The reason the draw length stops mattering is that you're not able to make use of the extra energy the blaster imparts on the dart. Whether it's because of inefficiencies in the system or just a limitation of the darts we're using, at some point you can't put more power behind a dart and get it to fly further.


For single shot blasters, this is basically true. My half-length Rainbow shoots about 230 ft/s (3.5" of draw) vs 250 ft/s from my full-sized rainbow (7" draw). Half length springs double their spring constant, so the spring pushes with just as much force as the full sized configuration. The blaster has the same amount of Power, but does less Work because of the shortened draw. For single shots, the dart leaves the barrel before the plunger has traveled all the way through the tube, so a lot of potential is wasted. The extra volume delivered by a full-sized plunger tube is useful when using hoppers; with tons of excess air volume, it doesn't matter if your dart isn't seated well, it will just HULK SMASH the dart into the barrel. But if you're using a speedloader, that extra 3" of plunger draw isn't doing a whole lot for ya.

So... to answer the OP's question:

Alright let me just ask this question right off the bat, how do I get similar power of a [k26] fully compressed on a smaller scale? That meaning, I want less draw same power.

Cut a [k26] in half and make a half-length SNAP with 3.5" of draw and a 12" barrel. It will shoot about 90% as far as a full-sized SNAP when using a speedloader. It will shoot maybe 70% as far with a hopper and a shortened barrel. If you want to dial down the power a bit, use a [k25] spring or use 3" of draw instead.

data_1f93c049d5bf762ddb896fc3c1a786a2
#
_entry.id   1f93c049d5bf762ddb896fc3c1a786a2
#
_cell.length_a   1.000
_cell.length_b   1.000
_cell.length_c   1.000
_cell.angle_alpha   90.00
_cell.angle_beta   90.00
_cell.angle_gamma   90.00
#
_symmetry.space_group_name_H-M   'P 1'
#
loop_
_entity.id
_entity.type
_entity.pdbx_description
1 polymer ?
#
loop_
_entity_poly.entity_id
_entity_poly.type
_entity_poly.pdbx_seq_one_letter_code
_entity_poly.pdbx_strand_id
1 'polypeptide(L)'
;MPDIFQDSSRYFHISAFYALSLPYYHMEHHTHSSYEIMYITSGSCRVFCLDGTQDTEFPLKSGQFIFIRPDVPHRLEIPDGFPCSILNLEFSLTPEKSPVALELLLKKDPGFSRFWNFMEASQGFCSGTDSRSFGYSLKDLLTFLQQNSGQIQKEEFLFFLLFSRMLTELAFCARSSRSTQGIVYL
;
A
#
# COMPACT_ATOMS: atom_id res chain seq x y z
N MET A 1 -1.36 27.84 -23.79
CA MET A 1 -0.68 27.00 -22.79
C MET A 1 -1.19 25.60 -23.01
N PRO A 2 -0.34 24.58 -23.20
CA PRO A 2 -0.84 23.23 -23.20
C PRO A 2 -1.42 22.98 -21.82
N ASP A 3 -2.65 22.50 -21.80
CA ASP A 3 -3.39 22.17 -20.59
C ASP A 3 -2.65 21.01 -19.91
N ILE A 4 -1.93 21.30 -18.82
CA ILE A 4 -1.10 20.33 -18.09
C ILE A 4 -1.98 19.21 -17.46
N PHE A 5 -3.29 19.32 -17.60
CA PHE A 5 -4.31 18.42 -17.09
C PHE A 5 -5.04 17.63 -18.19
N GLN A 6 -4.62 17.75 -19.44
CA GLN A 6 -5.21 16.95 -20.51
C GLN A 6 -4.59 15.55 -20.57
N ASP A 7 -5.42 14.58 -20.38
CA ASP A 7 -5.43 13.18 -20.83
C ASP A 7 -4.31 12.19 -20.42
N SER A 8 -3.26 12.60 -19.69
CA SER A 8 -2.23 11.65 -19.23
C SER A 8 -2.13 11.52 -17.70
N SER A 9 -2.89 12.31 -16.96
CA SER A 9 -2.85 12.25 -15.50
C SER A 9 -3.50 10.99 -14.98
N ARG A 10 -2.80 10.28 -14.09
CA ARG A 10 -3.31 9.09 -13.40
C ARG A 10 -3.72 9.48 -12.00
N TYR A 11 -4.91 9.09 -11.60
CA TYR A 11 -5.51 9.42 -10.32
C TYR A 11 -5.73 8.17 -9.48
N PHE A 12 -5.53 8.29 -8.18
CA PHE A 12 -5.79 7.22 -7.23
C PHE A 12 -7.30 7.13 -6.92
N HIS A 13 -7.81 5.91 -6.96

Edited by Daniel Beaver, 18 November 2013 - 12:01 PM.

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#10 Joe Espinoza

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Posted 18 November 2013 - 03:38 PM

For single shot blasters, this is basically true. My half-length Rainbow shoots about 230 ft/s (3.5" of draw) vs 250 ft/s from my full-sized rainbow (7" draw). Half length springs double their spring constant, so the spring pushes with just as much force as the full sized configuration. The blaster has the same amount of Power, but does less Work because of the shortened draw. For single shots, the dart leaves the barrel before the plunger has traveled all the way through the tube, so a lot of potential is wasted. The extra volume delivered by a full-sized plunger tube is useful when using hoppers; with tons of excess air volume, it doesn't matter if your dart isn't seated well, it will just HULK SMASH the dart into the barrel. But if you're using a speedloader, that extra 3" of plunger draw isn't doing a whole lot for ya.

So... to answer the OP's question:

Cut a [k26] in half and make a half-length SNAP with 3.5" of draw and a 12" barrel. It will shoot about 90% as far as a full-sized SNAP when using a speedloader. It will shoot maybe 70% as far with a hopper and a shortened barrel. If you want to dial down the power a bit, use a [k25] spring or use 3" of draw instead.


Now I feel more confident! Il let you guys know how it goes. I just want to make a compact without sacrificing to much from a regular sized homemade